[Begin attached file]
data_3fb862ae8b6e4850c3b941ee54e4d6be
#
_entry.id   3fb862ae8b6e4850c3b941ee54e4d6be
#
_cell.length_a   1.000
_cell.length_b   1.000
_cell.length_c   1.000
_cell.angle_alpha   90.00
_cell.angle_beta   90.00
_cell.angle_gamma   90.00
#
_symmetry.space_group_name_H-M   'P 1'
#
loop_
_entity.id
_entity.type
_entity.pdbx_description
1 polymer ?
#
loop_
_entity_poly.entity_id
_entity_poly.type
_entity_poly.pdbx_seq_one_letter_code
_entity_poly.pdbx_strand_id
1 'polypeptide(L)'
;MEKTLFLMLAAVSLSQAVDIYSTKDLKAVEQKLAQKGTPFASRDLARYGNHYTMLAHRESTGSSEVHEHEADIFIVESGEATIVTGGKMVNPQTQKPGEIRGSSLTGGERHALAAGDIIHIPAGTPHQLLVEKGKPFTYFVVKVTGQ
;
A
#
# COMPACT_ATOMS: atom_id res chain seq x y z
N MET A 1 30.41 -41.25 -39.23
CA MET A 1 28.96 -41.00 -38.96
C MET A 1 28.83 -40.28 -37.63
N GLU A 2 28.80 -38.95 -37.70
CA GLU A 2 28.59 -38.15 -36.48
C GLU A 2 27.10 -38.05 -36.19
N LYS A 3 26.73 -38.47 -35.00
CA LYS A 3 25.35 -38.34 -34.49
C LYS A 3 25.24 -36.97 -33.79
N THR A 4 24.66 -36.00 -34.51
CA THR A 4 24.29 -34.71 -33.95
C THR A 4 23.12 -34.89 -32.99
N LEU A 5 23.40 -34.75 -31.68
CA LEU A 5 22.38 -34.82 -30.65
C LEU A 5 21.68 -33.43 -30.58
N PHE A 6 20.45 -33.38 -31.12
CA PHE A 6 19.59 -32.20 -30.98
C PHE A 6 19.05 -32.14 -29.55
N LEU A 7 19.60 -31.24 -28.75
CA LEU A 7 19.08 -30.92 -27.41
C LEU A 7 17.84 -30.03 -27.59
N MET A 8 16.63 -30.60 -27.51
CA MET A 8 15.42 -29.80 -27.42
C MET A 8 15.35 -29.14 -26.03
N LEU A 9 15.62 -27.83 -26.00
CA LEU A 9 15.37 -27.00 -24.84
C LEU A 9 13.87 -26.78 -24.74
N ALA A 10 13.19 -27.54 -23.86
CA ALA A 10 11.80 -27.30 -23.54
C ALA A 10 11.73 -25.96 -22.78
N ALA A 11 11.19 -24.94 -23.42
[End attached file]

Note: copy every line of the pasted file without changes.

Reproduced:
data_3fb862ae8b6e4850c3b941ee54e4d6be
#
_entry.id   3fb862ae8b6e4850c3b941ee54e4d6be
#
_cell.length_a   1.000
_cell.length_b   1.000
_cell.length_c   1.000
_cell.angle_alpha   90.00
_cell.angle_beta   90.00
_cell.angle_gamma   90.00
#
_symmetry.space_group_name_H-M   'P 1'
#
loop_
_entity.id
_entity.type
_entity.pdbx_description
1 polymer ?
#
loop_
_entity_poly.entity_id
_entity_poly.type
_entity_poly.pdbx_seq_one_letter_code
_entity_poly.pdbx_strand_id
1 'polypeptide(L)'
;MEKTLFLMLAAVSLSQAVDIYSTKDLKAVEQKLAQKGTPFASRDLARYGNHYTMLAHRESTGSSEVHEHEADIFIVESGEATIVTGGKMVNPQTQKPGEIRGSSLTGGERHALAAGDIIHIPAGTPHQLLVEKGKPFTYFVVKVTGQ
;
A
#
# COMPACT_ATOMS: atom_id res chain seq x y z
N MET A 1 30.41 -41.25 -39.23
CA MET A 1 28.96 -41.00 -38.96
C MET A 1 28.83 -40.28 -37.63
N GLU A 2 28.80 -38.95 -37.70
CA GLU A 2 28.59 -38.15 -36.48
C GLU A 2 27.10 -38.05 -36.19
N LYS A 3 26.73 -38.47 -35.00
CA LYS A 3 25.35 -38.34 -34.49
C LYS A 3 25.24 -36.97 -33.79
N THR A 4 24.66 -36.00 -34.51
CA THR A 4 24.29 -34.71 -33.95
C THR A 4 23.12 -34.89 -32.99
N LEU A 5 23.40 -34.75 -31.68
CA LEU A 5 22.38 -34.82 -30.65
C LEU A 5 21.68 -33.43 -30.58
N PHE A 6 20.45 -33.38 -31.12
CA PHE A 6 19.59 -32.20 -30.98
C PHE A 6 19.05 -32.14 -29.55
N LEU A 7 19.60 -31.24 -28.75
CA LEU A 7 19.08 -30.92 -27.41
C LEU A 7 17.84 -30.03 -27.59
N MET A 8 16.63 -30.60 -27.51
CA MET A 8 15.42 -29.80 -27.42
C MET A 8 15.35 -29.14 -26.03
N LEU A 9 15.62 -27.83 -26.00
CA LEU A 9 15.37 -27.00 -24.84
C LEU A 9 13.87 -26.78 -24.74
N ALA A 10 13.19 -27.54 -23.86
CA ALA A 10 11.80 -27.30 -23.54
C ALA A 10 11.73 -25.96 -22.78
N ALA A 11 11.19 -24.94 -23.42